The Taste of Gold

Thank You Jonathan Gold

L.A. is a young city, but it has always had its own cuisine.

Once a year, Angelenos gather together to explore the vibrant culinary scene in our city. Organized and brought to life by visionary and true ambassador of culinary excellence, the late Jonathan Gold, this year on the Paramount Pictures Studio backlot, we would gather to feast and to honor. While there are no words to describe the loss this city went through when Gold passed away, there was something extraordinarily beautiful about being at the Taste Los Angeles, especially knowing that his legend will continue with the launch of his other dream, The Taste Costa Mesa.

The TASTE Los Angeles

photos courtesy ©Patrick T. Fallon, The Times, “The Taste”

Starting with the step-and-repeat that was laid out in three neon signs with forks and the Taste logo in pastel pink, green, and blue, the stage was set for an unforgettable evening. Paying homage  to the one and only Jonathan Gold, there was a tribute wall in Café L.A. Times, a light installation gleaming with his notorious 5 rules for dining in L.A, and a mural (featured on the cover) with his words painted among his infamous silhouette. From a pied-piper-like demo of Cajun-by-way-of-Compton cuisine from Chef Michael Lawless of Shad’s New Cali Catering luring us on opening night to the decadent foie gras funnel cake, Chef Timothy Hollingsworth of DTLA’s Otium is known for, we found abundant foodie-Instgrammable-worthy moments. We had a lesson on how to make the ultimate martini by Cari Hah from Big Bar, wines from Italy, and cocktails ranging from bourbon to tequila.

In a display of Los Angeles’ wondrous global population, we got to taste the city’s range of flavors thanks to one of our top chefs in the city, Sean Lowenthal from Little Beast who cooked alongside Noelle Carter for a Southern-style cooking demo. We were incredibly lucky to have n/naka’s Niki and Carole Iida-Nakayama give us the lowdown on the art of Japanese cuisine. The event also stayed conscious of sustainability and taught us how to make a zero-waste cocktail thanks to Kim Stodel of Providence LA. A special nod goes out to these restaurants for creating dishes inspired by Gold: Faith & Flower, Herringbone, Chiguacle Sabor Ancestral de Mexico, and Pacific Dining Car.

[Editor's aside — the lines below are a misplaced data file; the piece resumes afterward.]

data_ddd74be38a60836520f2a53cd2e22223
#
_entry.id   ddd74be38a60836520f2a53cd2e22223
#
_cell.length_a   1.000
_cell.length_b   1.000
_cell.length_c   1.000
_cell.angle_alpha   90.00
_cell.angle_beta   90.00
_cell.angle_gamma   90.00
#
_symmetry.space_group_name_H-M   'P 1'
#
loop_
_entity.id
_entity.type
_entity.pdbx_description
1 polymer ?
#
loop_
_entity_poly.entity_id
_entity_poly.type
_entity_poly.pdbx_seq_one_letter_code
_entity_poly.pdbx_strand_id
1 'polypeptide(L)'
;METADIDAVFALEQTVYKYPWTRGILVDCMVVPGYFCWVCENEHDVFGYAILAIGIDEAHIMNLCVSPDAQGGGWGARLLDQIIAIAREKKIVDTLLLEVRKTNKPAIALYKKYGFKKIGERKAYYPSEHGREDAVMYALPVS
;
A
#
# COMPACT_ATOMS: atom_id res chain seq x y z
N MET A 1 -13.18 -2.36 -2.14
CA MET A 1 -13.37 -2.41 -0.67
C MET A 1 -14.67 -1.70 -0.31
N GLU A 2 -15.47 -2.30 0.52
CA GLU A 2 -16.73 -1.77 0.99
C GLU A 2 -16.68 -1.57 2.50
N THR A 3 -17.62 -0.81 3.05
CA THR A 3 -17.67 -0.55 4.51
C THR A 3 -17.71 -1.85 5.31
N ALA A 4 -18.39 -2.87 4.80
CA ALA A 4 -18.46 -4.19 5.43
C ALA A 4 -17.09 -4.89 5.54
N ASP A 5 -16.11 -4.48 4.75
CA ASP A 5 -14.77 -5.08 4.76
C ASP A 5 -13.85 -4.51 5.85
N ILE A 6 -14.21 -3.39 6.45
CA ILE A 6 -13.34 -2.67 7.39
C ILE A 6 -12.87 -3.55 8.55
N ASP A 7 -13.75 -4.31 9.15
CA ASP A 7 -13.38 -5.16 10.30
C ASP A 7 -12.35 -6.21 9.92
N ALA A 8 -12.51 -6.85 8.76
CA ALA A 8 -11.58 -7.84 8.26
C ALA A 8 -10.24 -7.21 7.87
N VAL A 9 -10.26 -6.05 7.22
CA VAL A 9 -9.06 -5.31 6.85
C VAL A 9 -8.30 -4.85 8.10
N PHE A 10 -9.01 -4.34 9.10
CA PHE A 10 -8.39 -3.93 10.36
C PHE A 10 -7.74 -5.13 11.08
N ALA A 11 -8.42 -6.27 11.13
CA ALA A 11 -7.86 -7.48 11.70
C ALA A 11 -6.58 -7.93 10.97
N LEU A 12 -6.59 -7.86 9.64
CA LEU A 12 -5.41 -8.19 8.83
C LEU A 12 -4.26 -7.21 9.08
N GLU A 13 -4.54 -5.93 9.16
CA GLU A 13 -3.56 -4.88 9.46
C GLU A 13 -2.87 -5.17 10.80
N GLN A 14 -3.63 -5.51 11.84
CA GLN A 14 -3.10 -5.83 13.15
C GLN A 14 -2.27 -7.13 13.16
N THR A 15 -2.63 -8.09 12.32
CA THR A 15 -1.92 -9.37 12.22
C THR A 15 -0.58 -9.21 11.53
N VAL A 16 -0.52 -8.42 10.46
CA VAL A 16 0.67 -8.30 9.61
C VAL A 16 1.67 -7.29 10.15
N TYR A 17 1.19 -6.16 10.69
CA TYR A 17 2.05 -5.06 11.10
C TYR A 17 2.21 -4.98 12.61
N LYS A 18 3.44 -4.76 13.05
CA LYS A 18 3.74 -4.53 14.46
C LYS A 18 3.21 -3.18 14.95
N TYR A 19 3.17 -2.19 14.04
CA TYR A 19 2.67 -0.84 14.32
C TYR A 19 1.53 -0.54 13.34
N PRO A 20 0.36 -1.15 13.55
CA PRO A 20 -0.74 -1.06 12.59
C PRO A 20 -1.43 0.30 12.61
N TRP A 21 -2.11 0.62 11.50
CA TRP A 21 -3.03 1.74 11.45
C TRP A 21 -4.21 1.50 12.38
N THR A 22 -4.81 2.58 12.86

This year’s event was one that marked yet another reason our L.A. love story continues, why Gold truly set the bar for excellence in journalism and culinary expectation, and why coming together to feast, sip, laugh, and find community is so critical to the thriving vibrance of this city.

The TASTE Costa Mesa

photos© courtesy of Maria Alejandra Cardona|For the Times

While Los Angeles has had the pleasure of being the original birthplace of Jonathan Gold’s, The Taste, his vision was re-imagined when Orange County joined the ranks of culinary adventure. Making it’s debut in Orange County, The Taste Costa Mesa invited guests to indulge in a display of ethnicity, cultural refinement, and taste that exemplifies the diversity showcased in the county’s vast cuisine. Spearheaded by the Times Food staff, Jenn Harris, Andrea Chang, Amy Scattergood and Noelle Carter, thousands of food enthusiasts were invited to experience what we have these past few years, only this time, honoring hailed chefs, acclaimed bartenders, and award-winning restaurants throughout Southern California.

Beginning with a mash-up of rustic flavors derived from Italy, Chef Linda Johnson of Filomena’s Italian Kitchen served up champagne chicken with risotto, while discussing her Italian roots and love of Italy. Going across the globe in a single leap thanks to Chef Hop Phan of Dos Chinos who blends two foodie favorites: Mexican and Vietnamese cuisine, we then head to Latin America and Asia, locales abundant in rich flavor, distinguished spices, and true diversity. From the famed Taco María by Chef Carlos Salgado to Chunk-n-Chip, locals and fearless diners attended to taste everything from classic to experimental cuisine. In the end, this was a terrific launch to what will hopefully be a long-standing tradition in Southern California thanks to the tried and true renderings that began with poetic words and passion-filled reviews by the never-to-be-forgotten, Mister Gold.